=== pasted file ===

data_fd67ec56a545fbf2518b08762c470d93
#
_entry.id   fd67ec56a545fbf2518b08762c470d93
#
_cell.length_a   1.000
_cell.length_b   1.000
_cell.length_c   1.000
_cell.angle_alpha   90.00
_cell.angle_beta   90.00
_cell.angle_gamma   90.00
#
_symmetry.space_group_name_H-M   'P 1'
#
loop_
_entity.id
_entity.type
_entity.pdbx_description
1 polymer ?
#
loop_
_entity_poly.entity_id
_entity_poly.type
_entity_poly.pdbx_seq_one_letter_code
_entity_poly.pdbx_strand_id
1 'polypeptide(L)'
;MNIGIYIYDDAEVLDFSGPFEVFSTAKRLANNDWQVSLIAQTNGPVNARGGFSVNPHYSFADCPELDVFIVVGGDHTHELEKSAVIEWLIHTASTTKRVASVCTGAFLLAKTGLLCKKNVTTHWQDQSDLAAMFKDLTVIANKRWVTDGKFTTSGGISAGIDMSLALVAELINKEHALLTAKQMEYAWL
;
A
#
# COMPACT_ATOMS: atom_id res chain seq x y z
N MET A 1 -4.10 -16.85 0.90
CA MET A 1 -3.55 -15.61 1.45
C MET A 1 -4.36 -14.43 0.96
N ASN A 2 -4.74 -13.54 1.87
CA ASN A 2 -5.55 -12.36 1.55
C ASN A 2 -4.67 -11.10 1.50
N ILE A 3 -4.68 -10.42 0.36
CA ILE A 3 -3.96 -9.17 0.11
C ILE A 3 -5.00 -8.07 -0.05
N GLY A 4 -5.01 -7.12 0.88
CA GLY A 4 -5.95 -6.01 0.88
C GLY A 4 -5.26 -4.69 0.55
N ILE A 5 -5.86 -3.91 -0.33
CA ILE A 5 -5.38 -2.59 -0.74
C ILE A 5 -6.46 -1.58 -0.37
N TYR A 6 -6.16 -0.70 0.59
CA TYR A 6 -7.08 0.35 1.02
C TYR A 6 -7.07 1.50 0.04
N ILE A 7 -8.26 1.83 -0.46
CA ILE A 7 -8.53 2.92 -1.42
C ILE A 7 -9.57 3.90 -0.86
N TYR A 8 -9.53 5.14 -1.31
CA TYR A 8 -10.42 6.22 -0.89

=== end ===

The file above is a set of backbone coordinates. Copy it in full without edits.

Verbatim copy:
data_fd67ec56a545fbf2518b08762c470d93
#
_entry.id   fd67ec56a545fbf2518b08762c470d93
#
_cell.length_a   1.000
_cell.length_b   1.000
_cell.length_c   1.000
_cell.angle_alpha   90.00
_cell.angle_beta   90.00
_cell.angle_gamma   90.00
#
_symmetry.space_group_name_H-M   'P 1'
#
loop_
_entity.id
_entity.type
_entity.pdbx_description
1 polymer ?
#
loop_
_entity_poly.entity_id
_entity_poly.type
_entity_poly.pdbx_seq_one_letter_code
_entity_poly.pdbx_strand_id
1 'polypeptide(L)'
;MNIGIYIYDDAEVLDFSGPFEVFSTAKRLANNDWQVSLIAQTNGPVNARGGFSVNPHYSFADCPELDVFIVVGGDHTHELEKSAVIEWLIHTASTTKRVASVCTGAFLLAKTGLLCKKNVTTHWQDQSDLAAMFKDLTVIANKRWVTDGKFTTSGGISAGIDMSLALVAELINKEHALLTAKQMEYAWL
;
A
#
# COMPACT_ATOMS: atom_id res chain seq x y z
N MET A 1 -4.10 -16.85 0.90
CA MET A 1 -3.55 -15.61 1.45
C MET A 1 -4.36 -14.43 0.96
N ASN A 2 -4.74 -13.54 1.87
CA ASN A 2 -5.55 -12.36 1.55
C ASN A 2 -4.67 -11.10 1.50
N ILE A 3 -4.68 -10.42 0.36
CA ILE A 3 -3.96 -9.17 0.11
C ILE A 3 -5.00 -8.07 -0.05
N GLY A 4 -5.01 -7.12 0.88
CA GLY A 4 -5.95 -6.01 0.88
C GLY A 4 -5.26 -4.69 0.55
N ILE A 5 -5.86 -3.91 -0.33
CA ILE A 5 -5.38 -2.59 -0.74
C ILE A 5 -6.46 -1.58 -0.37
N TYR A 6 -6.16 -0.70 0.59
CA TYR A 6 -7.08 0.35 1.02
C TYR A 6 -7.07 1.50 0.04
N ILE A 7 -8.26 1.83 -0.46
CA ILE A 7 -8.53 2.92 -1.42
C ILE A 7 -9.57 3.90 -0.86
N TYR A 8 -9.53 5.14 -1.31
CA TYR A 8 -10.42 6.22 -0.89